With the models that they offer, this particular one might be a better choice for a side sleeper. You can read a little more about different sleeping positions in this article . All of the layers of a mattress work together to provide overall comfort, but changes made in the uppermost layers will be the most noticeable in initial comfort.

As for the type of latex, Talalay is softer and Dunlop is firmer, but when combined with pocket springs they both would feel firmer compared to an equivalent all latex mattress. So the Dunlop is not ideal for side sleeping as it may be too firm and may cause pressure point pains.


I’m guessing this is in reference to the particular models you were comparing in their line up, correct? These statements would not apply “across the board” to similar offerings from other manufacturers and companies, which is why I ask.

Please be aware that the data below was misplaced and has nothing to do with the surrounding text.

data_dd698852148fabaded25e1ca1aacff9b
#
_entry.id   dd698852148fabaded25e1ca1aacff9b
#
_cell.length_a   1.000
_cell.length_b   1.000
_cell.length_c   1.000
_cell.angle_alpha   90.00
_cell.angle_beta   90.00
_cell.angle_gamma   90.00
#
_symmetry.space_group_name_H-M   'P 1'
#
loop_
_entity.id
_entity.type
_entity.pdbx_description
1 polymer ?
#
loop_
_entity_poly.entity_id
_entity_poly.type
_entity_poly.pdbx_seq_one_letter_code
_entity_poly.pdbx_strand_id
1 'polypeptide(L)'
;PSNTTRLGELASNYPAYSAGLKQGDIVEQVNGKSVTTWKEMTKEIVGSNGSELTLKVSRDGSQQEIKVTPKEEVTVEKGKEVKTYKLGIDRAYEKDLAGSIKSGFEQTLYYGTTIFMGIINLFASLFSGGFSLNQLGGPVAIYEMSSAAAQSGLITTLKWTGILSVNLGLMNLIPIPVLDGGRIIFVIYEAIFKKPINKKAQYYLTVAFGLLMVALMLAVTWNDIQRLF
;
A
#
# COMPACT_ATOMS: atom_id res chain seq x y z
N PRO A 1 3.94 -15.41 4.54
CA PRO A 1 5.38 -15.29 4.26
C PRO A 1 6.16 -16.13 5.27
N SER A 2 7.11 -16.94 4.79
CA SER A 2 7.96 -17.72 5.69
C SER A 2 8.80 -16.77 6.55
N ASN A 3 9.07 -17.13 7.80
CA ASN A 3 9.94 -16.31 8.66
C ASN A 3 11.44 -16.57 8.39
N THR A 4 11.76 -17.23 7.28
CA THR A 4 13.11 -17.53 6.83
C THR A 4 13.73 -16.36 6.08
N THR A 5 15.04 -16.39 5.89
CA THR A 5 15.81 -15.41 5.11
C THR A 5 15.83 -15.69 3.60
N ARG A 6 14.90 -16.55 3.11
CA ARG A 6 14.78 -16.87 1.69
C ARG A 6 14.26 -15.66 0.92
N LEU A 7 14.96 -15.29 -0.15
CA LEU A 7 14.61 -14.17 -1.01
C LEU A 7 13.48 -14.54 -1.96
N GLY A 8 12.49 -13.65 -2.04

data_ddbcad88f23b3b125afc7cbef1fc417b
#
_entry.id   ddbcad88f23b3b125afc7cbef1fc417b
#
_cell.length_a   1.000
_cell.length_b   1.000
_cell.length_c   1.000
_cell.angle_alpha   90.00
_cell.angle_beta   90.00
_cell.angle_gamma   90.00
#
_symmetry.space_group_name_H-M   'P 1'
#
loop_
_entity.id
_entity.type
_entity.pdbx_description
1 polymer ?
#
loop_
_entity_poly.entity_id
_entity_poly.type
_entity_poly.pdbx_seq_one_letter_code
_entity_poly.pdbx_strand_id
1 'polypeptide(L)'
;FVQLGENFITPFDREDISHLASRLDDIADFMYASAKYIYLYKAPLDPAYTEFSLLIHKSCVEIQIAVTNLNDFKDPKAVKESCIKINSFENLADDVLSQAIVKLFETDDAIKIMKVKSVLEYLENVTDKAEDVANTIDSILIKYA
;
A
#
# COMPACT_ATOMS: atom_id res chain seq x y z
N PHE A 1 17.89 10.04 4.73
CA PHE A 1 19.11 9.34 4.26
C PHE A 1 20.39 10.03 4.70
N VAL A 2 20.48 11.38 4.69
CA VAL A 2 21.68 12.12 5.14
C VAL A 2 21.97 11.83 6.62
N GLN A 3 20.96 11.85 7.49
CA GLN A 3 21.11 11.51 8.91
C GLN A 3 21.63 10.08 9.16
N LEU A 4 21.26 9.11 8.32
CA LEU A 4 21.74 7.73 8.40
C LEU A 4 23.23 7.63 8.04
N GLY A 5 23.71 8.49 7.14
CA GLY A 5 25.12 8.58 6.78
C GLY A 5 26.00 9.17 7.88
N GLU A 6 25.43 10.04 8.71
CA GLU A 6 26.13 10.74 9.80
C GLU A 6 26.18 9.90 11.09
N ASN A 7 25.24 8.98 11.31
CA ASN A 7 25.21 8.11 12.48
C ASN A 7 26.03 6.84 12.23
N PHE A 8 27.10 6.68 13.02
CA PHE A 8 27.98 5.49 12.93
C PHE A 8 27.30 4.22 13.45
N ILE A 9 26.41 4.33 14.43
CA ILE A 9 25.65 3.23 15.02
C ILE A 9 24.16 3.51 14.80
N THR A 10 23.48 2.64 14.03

The cost of this mattress (£640), however, is well above my original budget (£500). Also, as this is still essentially a pocket sprung mattress, I think it is not a good value for money anymore because at around that price point I can get their base line all latex mattresses. Their cheapest 100% natural Dunlop models come at £575 for 16 cm thickness ( Super Comfort ), and £685 for 20 cm thickness ( Premium ). Both of these are available in soft comfort rating and are guaranteed for 15 years (instead of 10 years for the pocket sprung mattresses). I am now inclined towards buying either of these all latex mattresses instead of the pocket sprung. This would mean postponing my mattress purchase for a couple of months to get enough fund, but if the end result is better I would rather wait.


All of the things that you mention are important part of your own personal value equation . Also, post #13 here has more about the most important parts of the "value" of a mattress purchase which can help you make more meaningful quality/value comparisons between mattresses in terms of suitability (how well you will sleep), durability (how long you will sleep well), and the overall value of a mattress compared to your other finalists.